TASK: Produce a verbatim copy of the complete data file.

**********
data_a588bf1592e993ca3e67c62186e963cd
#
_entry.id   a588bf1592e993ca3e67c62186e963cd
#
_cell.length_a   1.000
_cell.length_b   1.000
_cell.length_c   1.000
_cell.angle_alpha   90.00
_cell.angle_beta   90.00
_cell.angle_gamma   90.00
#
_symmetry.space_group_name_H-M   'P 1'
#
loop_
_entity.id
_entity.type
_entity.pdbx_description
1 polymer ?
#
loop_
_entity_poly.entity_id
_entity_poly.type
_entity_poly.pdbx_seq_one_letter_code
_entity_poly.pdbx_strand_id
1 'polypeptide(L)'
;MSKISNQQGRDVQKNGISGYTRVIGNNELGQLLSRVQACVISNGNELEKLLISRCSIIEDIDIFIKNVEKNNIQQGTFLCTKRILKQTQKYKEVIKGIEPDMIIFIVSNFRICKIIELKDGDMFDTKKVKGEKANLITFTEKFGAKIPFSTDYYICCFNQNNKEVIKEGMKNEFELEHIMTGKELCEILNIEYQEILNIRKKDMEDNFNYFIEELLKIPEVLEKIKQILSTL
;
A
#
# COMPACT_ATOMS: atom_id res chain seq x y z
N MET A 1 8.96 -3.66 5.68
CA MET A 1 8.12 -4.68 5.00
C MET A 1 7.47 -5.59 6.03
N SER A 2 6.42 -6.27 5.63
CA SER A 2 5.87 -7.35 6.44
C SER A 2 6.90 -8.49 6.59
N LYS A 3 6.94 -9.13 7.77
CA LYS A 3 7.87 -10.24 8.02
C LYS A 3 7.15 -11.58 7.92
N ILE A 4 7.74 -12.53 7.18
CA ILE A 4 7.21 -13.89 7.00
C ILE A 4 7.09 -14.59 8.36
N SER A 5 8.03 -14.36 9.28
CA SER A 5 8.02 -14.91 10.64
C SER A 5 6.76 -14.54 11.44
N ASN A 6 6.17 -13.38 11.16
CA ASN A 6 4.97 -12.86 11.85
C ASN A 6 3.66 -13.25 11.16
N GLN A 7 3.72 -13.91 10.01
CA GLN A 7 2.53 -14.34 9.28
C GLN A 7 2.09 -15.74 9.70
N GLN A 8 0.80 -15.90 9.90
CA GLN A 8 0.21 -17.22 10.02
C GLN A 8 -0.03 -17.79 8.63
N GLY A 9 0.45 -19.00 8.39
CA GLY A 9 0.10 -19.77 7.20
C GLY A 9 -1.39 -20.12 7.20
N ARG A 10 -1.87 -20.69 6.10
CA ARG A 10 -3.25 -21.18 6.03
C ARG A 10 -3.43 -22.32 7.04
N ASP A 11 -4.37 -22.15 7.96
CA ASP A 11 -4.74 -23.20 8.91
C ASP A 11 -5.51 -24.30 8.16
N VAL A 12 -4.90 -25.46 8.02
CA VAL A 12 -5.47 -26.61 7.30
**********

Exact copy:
data_a588bf1592e993ca3e67c62186e963cd
#
_entry.id   a588bf1592e993ca3e67c62186e963cd
#
_cell.length_a   1.000
_cell.length_b   1.000
_cell.length_c   1.000
_cell.angle_alpha   90.00
_cell.angle_beta   90.00
_cell.angle_gamma   90.00
#
_symmetry.space_group_name_H-M   'P 1'
#
loop_
_entity.id
_entity.type
_entity.pdbx_description
1 polymer ?
#
loop_
_entity_poly.entity_id
_entity_poly.type
_entity_poly.pdbx_seq_one_letter_code
_entity_poly.pdbx_strand_id
1 'polypeptide(L)'
;MSKISNQQGRDVQKNGISGYTRVIGNNELGQLLSRVQACVISNGNELEKLLISRCSIIEDIDIFIKNVEKNNIQQGTFLCTKRILKQTQKYKEVIKGIEPDMIIFIVSNFRICKIIELKDGDMFDTKKVKGEKANLITFTEKFGAKIPFSTDYYICCFNQNNKEVIKEGMKNEFELEHIMTGKELCEILNIEYQEILNIRKKDMEDNFNYFIEELLKIPEVLEKIKQILSTL
;
A
#
# COMPACT_ATOMS: atom_id res chain seq x y z
N MET A 1 8.96 -3.66 5.68
CA MET A 1 8.12 -4.68 5.00
C MET A 1 7.47 -5.59 6.03
N SER A 2 6.42 -6.27 5.63
CA SER A 2 5.87 -7.35 6.44
C SER A 2 6.90 -8.49 6.59
N LYS A 3 6.94 -9.13 7.77
CA LYS A 3 7.87 -10.24 8.02
C LYS A 3 7.15 -11.58 7.92
N ILE A 4 7.74 -12.53 7.18
CA ILE A 4 7.21 -13.89 7.00
C ILE A 4 7.09 -14.59 8.36
N SER A 5 8.03 -14.36 9.28
CA SER A 5 8.02 -14.91 10.64
C SER A 5 6.76 -14.54 11.44
N ASN A 6 6.17 -13.38 11.16
CA ASN A 6 4.97 -12.86 11.85
C ASN A 6 3.66 -13.25 11.16
N GLN A 7 3.72 -13.91 10.01
CA GLN A 7 2.53 -14.34 9.28
C GLN A 7 2.09 -15.74 9.70
N GLN A 8 0.80 -15.90 9.90
CA GLN A 8 0.21 -17.22 10.02
C GLN A 8 -0.03 -17.79 8.63
N GLY A 9 0.45 -19.00 8.39
CA GLY A 9 0.10 -19.77 7.20
C GLY A 9 -1.39 -20.12 7.20
N ARG A 10 -1.87 -20.69 6.10
CA ARG A 10 -3.25 -21.18 6.03
C ARG A 10 -3.43 -22.32 7.04
N ASP A 11 -4.37 -22.15 7.96
CA ASP A 11 -4.74 -23.20 8.91
C ASP A 11 -5.51 -24.30 8.16
N VAL A 12 -4.90 -25.46 8.02
CA VAL A 12 -5.47 -26.61 7.30